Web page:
Yuichiro Fujiyama of JXTG Nippon Oil & Energy Corporation suggests if vehicles with super lean-burn engines can be brought to market in 2030, and combined with next-generation fuels, they will outperform BEVs in terms of lifecycle CO2 emissions. Speaking at the JSAE/SAE conference on “Challenges in energy supplier under Japanese diversified market toward 2050,” Fujiyama suggested operating engines with a higher air/fuel ratio, allowing combustion to take place at lower temperatures. As a result, less heat energy is lost resulting in higher thermal efficiency.
The JXTG Nippon Oil & Energy representative highlighted lifecycle emissions for hybrid electric vehicles (HEV) with a super lean-burn (plus next-generation fuel) of approximately 10 tCO2 lower than the equivalent emissions for BEVs. Fujiyama’s calculations included the assumptions that gasoline-powered vehicles will improve by 3.45% per year, a 50% higher thermal efficiency will be achieved with super lean-burn engines (compared to 2017), lighter vehicles, and considerations around autonomous vehicles, car-sharing and recycling of materials.
In addition to efforts on super lean-burn engines, the Tokyo-based corporation says it is working on several greener energy projects including an integrated process for producing ethanol from cellulosic biomass. The manufacturing process, simultaneous saccharification and fermentation (SSF), converts biomass efficiently into ethanol. The company is also working on the conversion of CO2 into liquid fuels using renewable energies such as CO2-free hydrogen and e-fuels.
Founded in 1888 as Nippon Oil Co., JXTG Holdings has net sales of JPY10.7 trillion (USD99 billion), an operating income of JPY490 billion (USD4.5 billion), and is the leading supplier of liquid fuels in Japan with 50% market share (2017). While BEVs and FCEVs are growing in popularity in the region, the company estimates more than half of new vehicles sold in 2050 will still have an ICE. Is boosting the thermal efficiency of these engines, with a focus on lifecycle emissions, the key to reducing CO2 emitted by Japanese automobiles?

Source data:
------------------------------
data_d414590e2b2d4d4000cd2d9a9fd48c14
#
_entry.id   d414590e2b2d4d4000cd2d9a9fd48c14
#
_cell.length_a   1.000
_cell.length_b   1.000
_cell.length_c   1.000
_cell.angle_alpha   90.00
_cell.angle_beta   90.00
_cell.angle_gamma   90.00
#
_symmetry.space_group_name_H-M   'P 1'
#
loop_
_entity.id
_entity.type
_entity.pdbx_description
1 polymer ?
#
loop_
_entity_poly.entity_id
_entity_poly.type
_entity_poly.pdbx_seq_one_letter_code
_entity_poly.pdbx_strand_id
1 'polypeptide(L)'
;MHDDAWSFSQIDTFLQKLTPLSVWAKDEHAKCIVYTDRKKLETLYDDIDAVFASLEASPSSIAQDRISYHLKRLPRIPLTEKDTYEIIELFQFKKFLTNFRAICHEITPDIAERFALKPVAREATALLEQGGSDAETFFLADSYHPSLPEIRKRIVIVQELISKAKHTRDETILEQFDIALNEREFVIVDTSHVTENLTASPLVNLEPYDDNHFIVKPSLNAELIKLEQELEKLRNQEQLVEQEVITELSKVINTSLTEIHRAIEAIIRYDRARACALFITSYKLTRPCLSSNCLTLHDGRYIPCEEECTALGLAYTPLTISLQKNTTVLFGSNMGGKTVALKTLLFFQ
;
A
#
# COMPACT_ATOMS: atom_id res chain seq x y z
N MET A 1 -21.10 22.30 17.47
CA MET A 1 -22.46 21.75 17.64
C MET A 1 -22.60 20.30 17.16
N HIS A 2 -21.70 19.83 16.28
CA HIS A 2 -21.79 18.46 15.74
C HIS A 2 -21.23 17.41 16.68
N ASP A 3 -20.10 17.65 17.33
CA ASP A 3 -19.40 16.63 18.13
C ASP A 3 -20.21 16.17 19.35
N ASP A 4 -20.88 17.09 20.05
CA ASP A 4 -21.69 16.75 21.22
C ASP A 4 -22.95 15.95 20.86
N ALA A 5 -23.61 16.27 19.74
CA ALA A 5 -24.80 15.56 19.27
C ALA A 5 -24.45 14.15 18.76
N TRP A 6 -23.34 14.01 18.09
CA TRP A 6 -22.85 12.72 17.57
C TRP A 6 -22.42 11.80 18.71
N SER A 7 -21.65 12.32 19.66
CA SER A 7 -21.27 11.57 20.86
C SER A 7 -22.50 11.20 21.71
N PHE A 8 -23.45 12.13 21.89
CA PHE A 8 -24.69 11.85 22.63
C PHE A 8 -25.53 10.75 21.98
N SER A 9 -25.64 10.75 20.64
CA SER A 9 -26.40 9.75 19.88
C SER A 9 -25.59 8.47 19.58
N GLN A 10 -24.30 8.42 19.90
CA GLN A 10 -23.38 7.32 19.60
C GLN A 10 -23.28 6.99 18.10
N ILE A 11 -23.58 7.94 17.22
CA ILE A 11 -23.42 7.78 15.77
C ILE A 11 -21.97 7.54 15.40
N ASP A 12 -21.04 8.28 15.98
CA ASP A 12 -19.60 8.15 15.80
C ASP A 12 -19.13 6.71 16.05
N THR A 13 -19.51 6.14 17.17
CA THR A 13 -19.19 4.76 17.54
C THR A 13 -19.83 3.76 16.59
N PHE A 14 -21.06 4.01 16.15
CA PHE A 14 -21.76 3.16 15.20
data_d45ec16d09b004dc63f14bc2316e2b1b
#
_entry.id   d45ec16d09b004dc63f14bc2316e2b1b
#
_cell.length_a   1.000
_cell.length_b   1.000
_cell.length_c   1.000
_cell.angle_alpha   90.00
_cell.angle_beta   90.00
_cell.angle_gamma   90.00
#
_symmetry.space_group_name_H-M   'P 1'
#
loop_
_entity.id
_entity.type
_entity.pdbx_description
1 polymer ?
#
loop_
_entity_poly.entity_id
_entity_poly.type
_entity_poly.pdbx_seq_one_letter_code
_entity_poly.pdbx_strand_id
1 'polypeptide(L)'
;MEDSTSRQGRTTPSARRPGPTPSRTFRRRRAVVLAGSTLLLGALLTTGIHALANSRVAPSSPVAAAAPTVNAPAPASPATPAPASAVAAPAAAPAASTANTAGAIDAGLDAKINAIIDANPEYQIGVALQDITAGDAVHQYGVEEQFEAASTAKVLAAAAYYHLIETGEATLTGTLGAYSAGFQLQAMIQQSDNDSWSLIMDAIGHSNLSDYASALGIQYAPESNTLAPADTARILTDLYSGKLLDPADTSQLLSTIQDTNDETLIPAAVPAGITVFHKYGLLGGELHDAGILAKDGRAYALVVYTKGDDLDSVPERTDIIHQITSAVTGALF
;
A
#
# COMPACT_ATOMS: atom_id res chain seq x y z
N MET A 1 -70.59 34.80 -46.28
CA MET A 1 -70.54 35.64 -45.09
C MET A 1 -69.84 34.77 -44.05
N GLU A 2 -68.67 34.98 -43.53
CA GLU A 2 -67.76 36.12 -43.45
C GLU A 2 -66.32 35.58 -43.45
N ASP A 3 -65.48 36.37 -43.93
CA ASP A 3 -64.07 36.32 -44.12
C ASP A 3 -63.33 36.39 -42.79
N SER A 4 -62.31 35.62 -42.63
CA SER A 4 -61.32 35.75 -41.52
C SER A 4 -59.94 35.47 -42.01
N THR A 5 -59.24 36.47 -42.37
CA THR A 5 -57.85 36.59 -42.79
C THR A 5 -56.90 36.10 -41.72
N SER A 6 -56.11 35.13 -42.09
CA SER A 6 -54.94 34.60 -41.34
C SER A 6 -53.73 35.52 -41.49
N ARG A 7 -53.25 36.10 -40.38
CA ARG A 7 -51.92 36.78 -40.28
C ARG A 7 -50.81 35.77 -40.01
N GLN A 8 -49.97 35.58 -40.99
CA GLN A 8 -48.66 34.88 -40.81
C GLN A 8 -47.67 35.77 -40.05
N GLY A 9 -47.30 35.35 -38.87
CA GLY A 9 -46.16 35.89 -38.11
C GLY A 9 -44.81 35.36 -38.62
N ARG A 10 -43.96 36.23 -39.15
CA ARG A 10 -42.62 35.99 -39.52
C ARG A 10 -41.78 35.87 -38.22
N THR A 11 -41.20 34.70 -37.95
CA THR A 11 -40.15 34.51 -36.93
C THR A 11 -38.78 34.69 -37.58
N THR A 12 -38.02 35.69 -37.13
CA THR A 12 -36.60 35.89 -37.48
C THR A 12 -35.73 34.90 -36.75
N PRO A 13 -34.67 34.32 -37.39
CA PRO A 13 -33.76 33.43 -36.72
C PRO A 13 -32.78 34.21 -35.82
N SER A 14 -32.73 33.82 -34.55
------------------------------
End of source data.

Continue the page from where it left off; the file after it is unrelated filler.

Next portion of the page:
While several studies have confirmed that most of the energy consumed is during the operational phase of a vehicle’s lifecycle, how the energy is produced is also an important consideration. For a zero-emissions outcome during recharging, a commitment to 100% renewable energy is necessary. When connecting to a grid that has elected against renewable energy, emissions will depend on the location of the power source.
A 2017 “Comparative study on lifecycle CO2 emissions from the production of electric and conventional vehicles in China” reinforces the view that determining an EVs potential to reduce emissions based on the use phase is not complete enough. The study analyses EVs in China, the world’s largest EV market, using a lifecycle framework in which consumption of all processes is assessed. The CO2 emissions from the production of EVs were calculated at 14.6-14.7 tonnes, a staggering 59% higher than the level of an ICE vehicle. The CO2 emissions from the production of EVs were calculated at 14.6-14.7 tonnes, a staggering 59% higher than the level of an ICE vehicle. The authors suggest that advanced battery production techniques and developed materials recycle industries are the reasons for major differences between the U.S. and China. The lifecycle emissions in the U.S. are still higher for EV, however.
The research attributes the higher emissions to the manufacturing of a heavier body and chassis, special components in EVs which include the traction motor and electronic controller, and the production of batteries and attachments. The production of lithium-ion (Li-ion) batteries for EV creates 3.8/4.0 times more CO2 emissions. In addition, more CO2 is produced during assembly.
Despite China being a frontrunner in EV production, the research submits that the region is still at a primary stage in manufacturing technologies, with significant opportunity for improvement. By way of example, a Li-ion battery produced in the United States emits around 1.1 t-CO2 emissions, one-third of the level of emissions as in China.